All Brands Have Meaning
Whether carefully and strategically considered or by default, all brands hold associated meanings in the minds of the market place. Well considered brands establish a competitive brand proposition (their brand strategy) with layers of meaning to both differentiate themselves from their competitors and to connect with their audience. These brands reinforce their meaning through all of their actions or brand touch points and their brand design. As a brand agency we help brands to define their meaning and create their unique brand design for all their communications in order to create a consistent association with these layers of meaning in the hearts and minds of their customers.
A Snapshot of Brand Association
The clever people at Brand Tags have been busy collecting a comprehensive list of more than 1.7 million associations that people from around the globe have with brands. The result is a unique opportunity for those brands to compare the meaning and messages of their brand communication strategy with the brand associations of a cross section of the market.
A Comparison of Brand Associations
As to be expected, both brands have a high level of association with terms such as ‘shoes’ and ‘sports’, but interestingly, from their they depart into some interesting and differentiated territory. Both by design and through unintended association, the two sports apparel brands have quite distinctive meanings with the market. Interestingly adidas‘ German heritage has a strong association, where-as Nike is seen as a global brand without a clear link to any particular country.
What I find most astounding is given the insane amount of investment these two brands, but especially Nike plow into endorsements for the highest profile athletes on the planet, only Nike with Jordan at No.8 retain any significant brand association relative to these other more dominant associations.
The adidas Brand
adidas is clearly associated with soccer. The predominance of the association with the word ‘soccer’ suggests the associations have a North American (and possibly Australian) skew as most of the globe refers to the world game as football. Perhaps as a result of its European (German) heritage – certainly be strategic design, adidas (always spelled with a lower case ‘a’) has a stronger link to football than to any other sport. adidas’ German heritage too is recognized with a strong association, linking the brand to the positive aspects of quality and European history.
The first association with adidas‘ visual language comes-in at brand association No. 7 with the word ‘stripes’. This suggests adidas has the potential to strengthen the role their stipes plays in theri brand communication to increase the level of association with their proprietary visual property.
The most distinctively unique associations with the adidas brand flow from the fountain of cool. With the association of ‘sneakers’ and No.4 and ‘Cool’ at No.6 we get a sense of the level of cred adidas has developed strategically over the years. Further association with Rappers Run DMC is reflected further down the list of brand associations due to the preference of Run DMC for wearing the sports shoe and their track; ‘My adidas’.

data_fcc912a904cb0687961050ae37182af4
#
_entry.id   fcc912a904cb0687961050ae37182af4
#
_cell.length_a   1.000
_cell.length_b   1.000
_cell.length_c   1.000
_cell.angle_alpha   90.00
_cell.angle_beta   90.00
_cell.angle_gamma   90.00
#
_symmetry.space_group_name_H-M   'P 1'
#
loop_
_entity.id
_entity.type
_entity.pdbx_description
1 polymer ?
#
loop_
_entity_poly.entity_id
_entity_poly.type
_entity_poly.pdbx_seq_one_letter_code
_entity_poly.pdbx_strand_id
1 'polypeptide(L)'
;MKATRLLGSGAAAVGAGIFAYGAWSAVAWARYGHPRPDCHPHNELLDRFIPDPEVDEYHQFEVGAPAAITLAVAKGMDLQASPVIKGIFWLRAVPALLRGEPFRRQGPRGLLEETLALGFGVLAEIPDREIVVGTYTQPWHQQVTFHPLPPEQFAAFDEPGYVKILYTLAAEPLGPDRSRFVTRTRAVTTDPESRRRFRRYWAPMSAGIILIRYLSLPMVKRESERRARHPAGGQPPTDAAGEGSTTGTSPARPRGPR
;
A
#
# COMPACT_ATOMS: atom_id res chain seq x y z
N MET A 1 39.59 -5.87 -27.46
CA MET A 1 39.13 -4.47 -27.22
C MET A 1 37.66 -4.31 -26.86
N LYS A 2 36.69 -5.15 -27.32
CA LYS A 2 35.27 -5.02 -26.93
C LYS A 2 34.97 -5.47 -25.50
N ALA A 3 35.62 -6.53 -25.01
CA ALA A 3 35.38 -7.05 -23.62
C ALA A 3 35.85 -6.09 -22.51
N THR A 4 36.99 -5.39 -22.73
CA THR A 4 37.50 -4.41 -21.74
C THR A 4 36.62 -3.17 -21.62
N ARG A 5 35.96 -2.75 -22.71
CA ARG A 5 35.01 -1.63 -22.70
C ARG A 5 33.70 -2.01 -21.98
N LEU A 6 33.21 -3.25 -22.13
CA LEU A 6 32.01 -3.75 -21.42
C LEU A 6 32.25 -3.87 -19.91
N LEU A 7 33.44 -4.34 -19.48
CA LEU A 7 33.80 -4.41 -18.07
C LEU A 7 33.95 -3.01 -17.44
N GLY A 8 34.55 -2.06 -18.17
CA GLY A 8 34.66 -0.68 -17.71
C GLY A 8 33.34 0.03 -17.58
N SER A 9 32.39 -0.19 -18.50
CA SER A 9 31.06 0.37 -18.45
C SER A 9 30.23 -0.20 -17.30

adidas continue to imbue their brand with cool through creative collaborations with musicians and artistssuch as longtime partner, French artist Fafi. Using adidas products as the canvas for her well-known, whimsical graphics, Fafi brings her street styles to an adidas range of footwear and apparel for girls.
adidas has also been active in the exploration of cutting edge technology to create cool brand experiences like their current augmneted reality campaign for their Originals range.
Interestingly also with a high level of association is Korn’s ‘All Day I Dream About Sex’. Although rumored to have a connection with adidas (the acronym of the track is A.D.I.D.A.S.) the band has always steadfastly denied any intended reference. However, the brand seems to have benefited from the association regardless.
The Nike Brand
The association of the Nike brand are enough to make any brand designer proud as punch. The two strongest Nike brand associations are ‘Swoosh’ and ‘Just do it’, reflecting just how effective Nike has been in establishing and owning these two unique brand properties. Regardless of what follows, we have to acknowledge any brand who achieves that level of recognition of identity and positioning.
Unfortunately for Nike, the brand associations of ‘Sweatshop’ and Child Labor’ continue to feature prominently. Regardless of the investment Nike has made into high profile athlete endorsements it seems there’s no avoiding the actions of a brand beyond their brand communications, especially when those actions are seen to clash with social standards.
The Nike brand has a clear association to Michael Jordan, which is one more athlete than the adidas brand. However, given the amount of money Nike invests into athlete endorsement, and the fact that even high profile sportsmen such as Tiger Woods don’t rate a mention in this broad sample of brand associations suggests the old, endorsement-heavy approach of virtually all the sports brands may be calling fo a re-think.
If you’d like some help to define the meaning for your brand and create your communications in order to create a consistent association with these layers of meaning in the minds of their customers, why not drop us a line?